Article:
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Marine Electronics Journal Blog

Inside the workboat electronics & equipment tent

One of the great things about publishing a marine electronics magazine is that you get to tour boat shows of all sorts---from in-water recreational events in the US to sprawling equipment shows in Amsterdam. And then there’s the other side of the industry—the commercial, coastal patrol and law enforcement sector--where stuff is often a lot larger and less familiar.

While The Mic’s standard fare is recreational electronics, we thought you might like a peek at what happens in that commercial/law enforcement tent, ranging from nav and communications electronics to engines, deck gear and many flavors of mechanical equipment. Last week I made my annual pilgrimage to the WorkBoat Show in New Orleans. It’s a terrific event where 1,000 or so exhibitors show what they’ve got. If you’re outfitting an oil service boat for carrying pipe, drilling mud, crew or just about anything else you need on an oil platform or exploration rig—the WorkBoat Show is the place to be. It’s also the right address if your slice of the market is towboats, fireboats or patrol boats bristling with machine guns. Here's a taste.

Photo IDs:

From top left to right: Hallway at the Ernest Morial Convention Center leading to the show floor; traditional New Orleans cakewalk band opens the show on day one; no-nonsense patrol boat; huge wheelhouse display; 16-cylinder MTU diesel (4656 cubic inch displacement); steerable prop nozzle; check out that large open array radar antenna above the Simrad console; deck crane; a wrench on steroids; harbor fireboat; searchlights; oil service vessel material delivery hoses; jet drive; JRC/Alphatron console; generator module; oil boat tank pump; propulsion brake; side thruster; and integrated switching panel.

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Page 1 of 3 ( 13 comments)

Jp:(8/11/2018 5:28:29 PM) "I have a 2018 Yamaha f40 la and Humminbird helix 7 di , I would like to leverage the nema 2000 capability of the helix 7 to display engine info, what do I need , Humminbird does have a gateway and lowrance makes a Yamaha nema cable, but I'm reading connectors are proprietary . How can I get what is needed?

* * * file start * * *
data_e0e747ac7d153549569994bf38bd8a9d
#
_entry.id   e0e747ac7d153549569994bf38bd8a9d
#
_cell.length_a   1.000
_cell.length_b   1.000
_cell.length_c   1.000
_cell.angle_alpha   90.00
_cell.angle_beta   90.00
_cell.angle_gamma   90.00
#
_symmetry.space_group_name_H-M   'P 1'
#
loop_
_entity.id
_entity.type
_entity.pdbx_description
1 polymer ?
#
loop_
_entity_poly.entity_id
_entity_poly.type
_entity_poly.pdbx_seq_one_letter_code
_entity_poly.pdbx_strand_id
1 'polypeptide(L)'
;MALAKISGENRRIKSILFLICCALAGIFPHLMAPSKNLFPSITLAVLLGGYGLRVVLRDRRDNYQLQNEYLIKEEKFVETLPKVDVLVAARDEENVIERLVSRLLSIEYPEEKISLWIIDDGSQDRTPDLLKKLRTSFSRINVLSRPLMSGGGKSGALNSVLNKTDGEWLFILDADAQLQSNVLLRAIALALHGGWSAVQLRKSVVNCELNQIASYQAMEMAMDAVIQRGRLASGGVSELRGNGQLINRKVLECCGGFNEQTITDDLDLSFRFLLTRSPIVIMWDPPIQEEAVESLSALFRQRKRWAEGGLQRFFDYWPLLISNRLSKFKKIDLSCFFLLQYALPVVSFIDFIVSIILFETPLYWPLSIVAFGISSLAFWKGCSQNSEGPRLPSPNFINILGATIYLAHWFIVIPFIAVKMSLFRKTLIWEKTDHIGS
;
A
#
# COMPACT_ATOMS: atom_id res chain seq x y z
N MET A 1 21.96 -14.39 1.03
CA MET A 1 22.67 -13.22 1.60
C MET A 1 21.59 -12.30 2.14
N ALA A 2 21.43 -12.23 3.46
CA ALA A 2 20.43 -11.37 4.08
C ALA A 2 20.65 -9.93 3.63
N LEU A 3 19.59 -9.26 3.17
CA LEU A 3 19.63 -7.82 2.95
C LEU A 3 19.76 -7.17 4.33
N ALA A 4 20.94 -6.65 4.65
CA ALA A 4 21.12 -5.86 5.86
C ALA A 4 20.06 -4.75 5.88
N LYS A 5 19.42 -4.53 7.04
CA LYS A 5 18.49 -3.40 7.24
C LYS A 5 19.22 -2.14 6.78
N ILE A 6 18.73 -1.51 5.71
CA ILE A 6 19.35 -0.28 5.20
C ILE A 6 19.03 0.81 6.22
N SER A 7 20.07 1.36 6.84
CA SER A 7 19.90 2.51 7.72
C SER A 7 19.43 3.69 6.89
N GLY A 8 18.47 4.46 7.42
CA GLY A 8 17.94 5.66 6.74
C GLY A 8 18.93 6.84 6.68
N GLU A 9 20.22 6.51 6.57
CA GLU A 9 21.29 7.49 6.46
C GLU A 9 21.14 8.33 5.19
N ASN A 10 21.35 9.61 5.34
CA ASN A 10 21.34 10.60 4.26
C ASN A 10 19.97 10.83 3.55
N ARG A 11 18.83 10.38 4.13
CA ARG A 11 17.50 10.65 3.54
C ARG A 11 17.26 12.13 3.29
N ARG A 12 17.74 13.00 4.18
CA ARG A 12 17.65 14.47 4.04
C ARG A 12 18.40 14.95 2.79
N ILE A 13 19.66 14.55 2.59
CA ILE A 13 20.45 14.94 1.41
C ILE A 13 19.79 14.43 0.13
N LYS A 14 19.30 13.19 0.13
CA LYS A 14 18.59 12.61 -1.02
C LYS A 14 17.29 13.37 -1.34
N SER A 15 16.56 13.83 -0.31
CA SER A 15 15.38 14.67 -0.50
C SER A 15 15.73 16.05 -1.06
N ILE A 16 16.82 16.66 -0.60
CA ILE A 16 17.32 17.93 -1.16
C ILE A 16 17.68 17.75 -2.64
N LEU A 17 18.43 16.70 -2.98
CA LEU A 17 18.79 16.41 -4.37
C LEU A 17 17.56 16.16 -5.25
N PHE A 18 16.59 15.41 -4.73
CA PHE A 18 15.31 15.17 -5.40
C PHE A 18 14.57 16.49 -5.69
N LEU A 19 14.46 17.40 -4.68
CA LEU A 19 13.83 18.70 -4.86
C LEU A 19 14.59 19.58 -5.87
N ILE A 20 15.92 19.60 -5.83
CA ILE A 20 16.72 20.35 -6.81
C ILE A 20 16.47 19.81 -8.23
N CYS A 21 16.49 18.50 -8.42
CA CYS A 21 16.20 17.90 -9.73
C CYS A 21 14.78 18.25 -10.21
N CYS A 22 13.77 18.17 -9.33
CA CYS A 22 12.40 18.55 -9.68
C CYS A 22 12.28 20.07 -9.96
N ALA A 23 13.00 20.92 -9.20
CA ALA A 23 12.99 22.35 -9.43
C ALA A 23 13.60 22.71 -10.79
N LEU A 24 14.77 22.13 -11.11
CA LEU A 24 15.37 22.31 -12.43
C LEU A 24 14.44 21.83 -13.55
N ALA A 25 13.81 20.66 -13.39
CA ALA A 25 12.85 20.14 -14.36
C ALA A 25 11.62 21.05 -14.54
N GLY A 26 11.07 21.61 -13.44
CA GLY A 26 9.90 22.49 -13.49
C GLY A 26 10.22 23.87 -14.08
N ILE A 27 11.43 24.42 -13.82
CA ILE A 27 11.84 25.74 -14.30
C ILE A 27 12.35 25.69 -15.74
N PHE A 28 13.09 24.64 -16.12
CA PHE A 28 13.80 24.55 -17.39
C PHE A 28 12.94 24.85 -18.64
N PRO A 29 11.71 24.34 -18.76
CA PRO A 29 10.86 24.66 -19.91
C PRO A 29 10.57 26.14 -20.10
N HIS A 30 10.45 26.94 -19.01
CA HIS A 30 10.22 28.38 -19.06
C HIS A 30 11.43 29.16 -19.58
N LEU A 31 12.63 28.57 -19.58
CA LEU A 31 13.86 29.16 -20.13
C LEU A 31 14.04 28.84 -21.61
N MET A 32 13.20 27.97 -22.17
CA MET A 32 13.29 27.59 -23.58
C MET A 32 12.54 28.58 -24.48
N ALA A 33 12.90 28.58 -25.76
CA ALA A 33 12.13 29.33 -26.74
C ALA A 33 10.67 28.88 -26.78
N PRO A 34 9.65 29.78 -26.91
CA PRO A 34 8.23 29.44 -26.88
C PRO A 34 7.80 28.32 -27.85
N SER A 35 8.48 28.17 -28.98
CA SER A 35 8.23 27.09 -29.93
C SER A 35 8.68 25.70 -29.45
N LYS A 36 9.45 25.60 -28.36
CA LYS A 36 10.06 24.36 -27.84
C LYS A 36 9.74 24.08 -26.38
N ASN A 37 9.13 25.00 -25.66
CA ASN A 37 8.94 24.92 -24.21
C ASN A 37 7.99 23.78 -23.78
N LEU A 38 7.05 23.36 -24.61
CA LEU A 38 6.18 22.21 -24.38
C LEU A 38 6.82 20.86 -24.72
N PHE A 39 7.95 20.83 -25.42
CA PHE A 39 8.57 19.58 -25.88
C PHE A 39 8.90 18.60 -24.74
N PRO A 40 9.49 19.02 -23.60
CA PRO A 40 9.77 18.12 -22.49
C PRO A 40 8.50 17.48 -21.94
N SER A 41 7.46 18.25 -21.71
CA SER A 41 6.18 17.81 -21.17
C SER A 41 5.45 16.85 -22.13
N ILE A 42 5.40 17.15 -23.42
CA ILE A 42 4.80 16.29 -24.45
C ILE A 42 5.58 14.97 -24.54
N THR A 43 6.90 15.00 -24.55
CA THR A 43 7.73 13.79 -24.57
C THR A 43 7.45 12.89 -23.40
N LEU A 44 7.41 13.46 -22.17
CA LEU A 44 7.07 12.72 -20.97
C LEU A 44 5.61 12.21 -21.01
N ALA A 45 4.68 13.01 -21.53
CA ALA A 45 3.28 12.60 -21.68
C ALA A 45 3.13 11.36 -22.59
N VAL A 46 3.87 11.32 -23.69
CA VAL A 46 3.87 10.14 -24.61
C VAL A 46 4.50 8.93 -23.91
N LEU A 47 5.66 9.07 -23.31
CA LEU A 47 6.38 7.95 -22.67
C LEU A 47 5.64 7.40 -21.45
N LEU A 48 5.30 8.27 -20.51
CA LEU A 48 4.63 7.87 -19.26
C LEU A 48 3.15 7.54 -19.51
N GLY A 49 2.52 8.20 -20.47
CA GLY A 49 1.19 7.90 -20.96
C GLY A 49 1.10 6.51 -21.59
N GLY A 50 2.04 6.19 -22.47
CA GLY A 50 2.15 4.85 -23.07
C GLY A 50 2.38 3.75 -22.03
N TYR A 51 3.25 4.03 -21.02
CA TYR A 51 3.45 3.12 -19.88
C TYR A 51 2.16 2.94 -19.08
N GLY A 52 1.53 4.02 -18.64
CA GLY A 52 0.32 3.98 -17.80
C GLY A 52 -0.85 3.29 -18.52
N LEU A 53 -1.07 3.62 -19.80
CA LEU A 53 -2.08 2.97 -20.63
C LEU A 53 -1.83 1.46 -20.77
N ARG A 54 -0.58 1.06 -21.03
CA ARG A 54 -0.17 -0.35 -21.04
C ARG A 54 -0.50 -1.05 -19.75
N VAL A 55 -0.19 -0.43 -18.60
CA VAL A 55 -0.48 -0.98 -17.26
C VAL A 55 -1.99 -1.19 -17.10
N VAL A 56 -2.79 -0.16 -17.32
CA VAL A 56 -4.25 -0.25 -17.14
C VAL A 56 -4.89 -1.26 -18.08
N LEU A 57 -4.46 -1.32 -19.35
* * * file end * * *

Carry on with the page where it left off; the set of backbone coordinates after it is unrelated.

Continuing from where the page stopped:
Since these products are not NMEA 2000 certified there is little assurance that they will share data with each other.

1. Here is the link to see all NMEA 2000 certified products:

2. The NMEA 2000 cables and connectors are from many manufacturers: Here is the link for approved cables and connector manufacturers:

AC/DC grounding distance:(8/2/2018 1:29:35 AM) "What about the grounding points of AC /DC systems? can they be grounded at the same point?
If one system has both AC and DC can they both be grounded to a common buss-bar that has only one conection to the hull?

Here's what Ed Sherman, electric tech guru at the American Boat & Yacht Council, said:

The ultimate goal should always be to tie ac and dc grounds together on board at a single point. In ABYC Standard E-11, it is described as “the engine negative terminal or its buss.” It is most commonly done at a buss."
Hard-Over with Brushed APilot Pump:(12/18/2017 5:37:05 PM) "Jim.
What do you mean by ...."Garmin GHP 20 with SmartPump...Because it is a brushless system, it is fail-safe and won’t execute a hard-over turn the way a brushed pump can."

Thanks for the note. Since the description came from Garmin I contacted the company for an explanation. Here's what one of their engineers told me:

On brushed DC actuators, a single-point failure in the drive circuit (shorted wire or blown component inside the controller) could cause the motor to run full speed in one direction and take the rudder all the way to one rail. A brushless actuator relies on timing-controlled commutation, so a short or component fail would cause the actuator to stop moving rather than moving at full speed.

Hope this helps,

trawlerdeejay:(10/13/2017 3:46:51 PM) "Excellent article. I had no idea what the differences were between o183 and 2000, Thank you so much."
Darryl:(3/27/2017 10:17:15 PM) "Putting the MSRP with each unit reviewed would have been helpful. If each unit was actually tested, the reports on each unit would have been helpful too.

Thanks Darryl---we generally don't mention prices due to confusion over so many variations---MSRP (mfg. suggested retail price), MAP (min. advertised price), MRP (min. resale price) and then there are internet prices on some websites that go their own way. But your point is well taken--buyers need to know if something is in their price range. We'll work on it.
There is independent testing of some of these products on sites like but the information we receive from manufacturers rarely cites the results of any shootouts they may conduct against the competition's products. "
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